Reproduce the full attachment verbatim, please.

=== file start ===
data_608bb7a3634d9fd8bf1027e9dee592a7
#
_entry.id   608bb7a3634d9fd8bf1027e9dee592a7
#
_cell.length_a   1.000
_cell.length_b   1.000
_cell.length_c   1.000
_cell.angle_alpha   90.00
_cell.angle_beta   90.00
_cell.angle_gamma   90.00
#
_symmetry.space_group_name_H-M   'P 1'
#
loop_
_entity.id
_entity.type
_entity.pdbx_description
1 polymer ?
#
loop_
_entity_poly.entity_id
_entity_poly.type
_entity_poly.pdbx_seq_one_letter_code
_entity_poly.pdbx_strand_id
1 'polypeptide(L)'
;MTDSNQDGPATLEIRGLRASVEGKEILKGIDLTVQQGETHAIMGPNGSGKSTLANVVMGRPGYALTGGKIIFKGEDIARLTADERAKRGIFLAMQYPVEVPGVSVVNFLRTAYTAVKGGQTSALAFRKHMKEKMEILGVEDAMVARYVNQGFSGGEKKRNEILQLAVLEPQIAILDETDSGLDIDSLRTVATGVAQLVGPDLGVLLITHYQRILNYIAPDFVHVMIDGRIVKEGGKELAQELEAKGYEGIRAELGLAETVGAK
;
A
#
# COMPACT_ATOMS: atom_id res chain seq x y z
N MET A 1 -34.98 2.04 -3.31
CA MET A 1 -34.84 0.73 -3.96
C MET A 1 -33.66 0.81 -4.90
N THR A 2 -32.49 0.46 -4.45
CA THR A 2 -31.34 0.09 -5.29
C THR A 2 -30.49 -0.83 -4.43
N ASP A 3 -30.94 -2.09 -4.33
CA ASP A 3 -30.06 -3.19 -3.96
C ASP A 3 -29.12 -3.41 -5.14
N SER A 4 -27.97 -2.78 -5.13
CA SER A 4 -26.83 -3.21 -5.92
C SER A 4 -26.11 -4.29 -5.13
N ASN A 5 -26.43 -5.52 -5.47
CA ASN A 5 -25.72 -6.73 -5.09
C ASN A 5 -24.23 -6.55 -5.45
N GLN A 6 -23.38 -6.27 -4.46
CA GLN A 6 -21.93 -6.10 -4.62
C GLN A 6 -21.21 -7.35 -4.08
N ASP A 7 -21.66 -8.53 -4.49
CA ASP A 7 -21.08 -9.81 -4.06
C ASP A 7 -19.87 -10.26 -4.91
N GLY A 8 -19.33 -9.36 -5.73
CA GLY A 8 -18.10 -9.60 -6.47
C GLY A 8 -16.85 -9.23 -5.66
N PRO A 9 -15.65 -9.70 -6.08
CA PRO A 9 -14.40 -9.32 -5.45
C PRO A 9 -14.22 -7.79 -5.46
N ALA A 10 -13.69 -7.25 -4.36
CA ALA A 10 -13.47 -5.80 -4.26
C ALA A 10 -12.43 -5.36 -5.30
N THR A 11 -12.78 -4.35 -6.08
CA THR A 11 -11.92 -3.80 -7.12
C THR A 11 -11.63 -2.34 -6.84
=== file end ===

data_608bb7a3634d9fd8bf1027e9dee592a7
#
_entry.id   608bb7a3634d9fd8bf1027e9dee592a7
#
_cell.length_a   1.000
_cell.length_b   1.000
_cell.length_c   1.000
_cell.angle_alpha   90.00
_cell.angle_beta   90.00
_cell.angle_gamma   90.00
#
_symmetry.space_group_name_H-M   'P 1'
#
loop_
_entity.id
_entity.type
_entity.pdbx_description
1 polymer ?
#
loop_
_entity_poly.entity_id
_entity_poly.type
_entity_poly.pdbx_seq_one_letter_code
_entity_poly.pdbx_strand_id
1 'polypeptide(L)'
;MTDSNQDGPATLEIRGLRASVEGKEILKGIDLTVQQGETHAIMGPNGSGKSTLANVVMGRPGYALTGGKIIFKGEDIARLTADERAKRGIFLAMQYPVEVPGVSVVNFLRTAYTAVKGGQTSALAFRKHMKEKMEILGVEDAMVARYVNQGFSGGEKKRNEILQLAVLEPQIAILDETDSGLDIDSLRTVATGVAQLVGPDLGVLLITHYQRILNYIAPDFVHVMIDGRIVKEGGKELAQELEAKGYEGIRAELGLAETVGAK
;
A
#
# COMPACT_ATOMS: atom_id res chain seq x y z
N MET A 1 -34.98 2.04 -3.31
CA MET A 1 -34.84 0.73 -3.96
C MET A 1 -33.66 0.81 -4.90
N THR A 2 -32.49 0.46 -4.45
CA THR A 2 -31.34 0.09 -5.29
C THR A 2 -30.49 -0.83 -4.43
N ASP A 3 -30.94 -2.09 -4.33
CA ASP A 3 -30.06 -3.19 -3.96
C ASP A 3 -29.12 -3.41 -5.14
N SER A 4 -27.97 -2.78 -5.13
CA SER A 4 -26.83 -3.21 -5.92
C SER A 4 -26.11 -4.29 -5.13
N ASN A 5 -26.43 -5.52 -5.47
CA ASN A 5 -25.72 -6.73 -5.09
C ASN A 5 -24.23 -6.55 -5.45
N GLN A 6 -23.38 -6.27 -4.46
CA GLN A 6 -21.93 -6.10 -4.62
C GLN A 6 -21.21 -7.35 -4.08
N ASP A 7 -21.66 -8.53 -4.49
CA ASP A 7 -21.08 -9.81 -4.06
C ASP A 7 -19.87 -10.26 -4.91
N GLY A 8 -19.33 -9.36 -5.73
CA GLY A 8 -18.10 -9.60 -6.47
C GLY A 8 -16.85 -9.23 -5.66
N PRO A 9 -15.65 -9.70 -6.08
CA PRO A 9 -14.40 -9.32 -5.45
C PRO A 9 -14.22 -7.79 -5.46
N ALA A 10 -13.69 -7.25 -4.36
CA ALA A 10 -13.47 -5.80 -4.26
C ALA A 10 -12.43 -5.36 -5.30
N THR A 11 -12.78 -4.35 -6.08
CA THR A 11 -11.92 -3.80 -7.12
C THR A 11 -11.63 -2.34 -6.84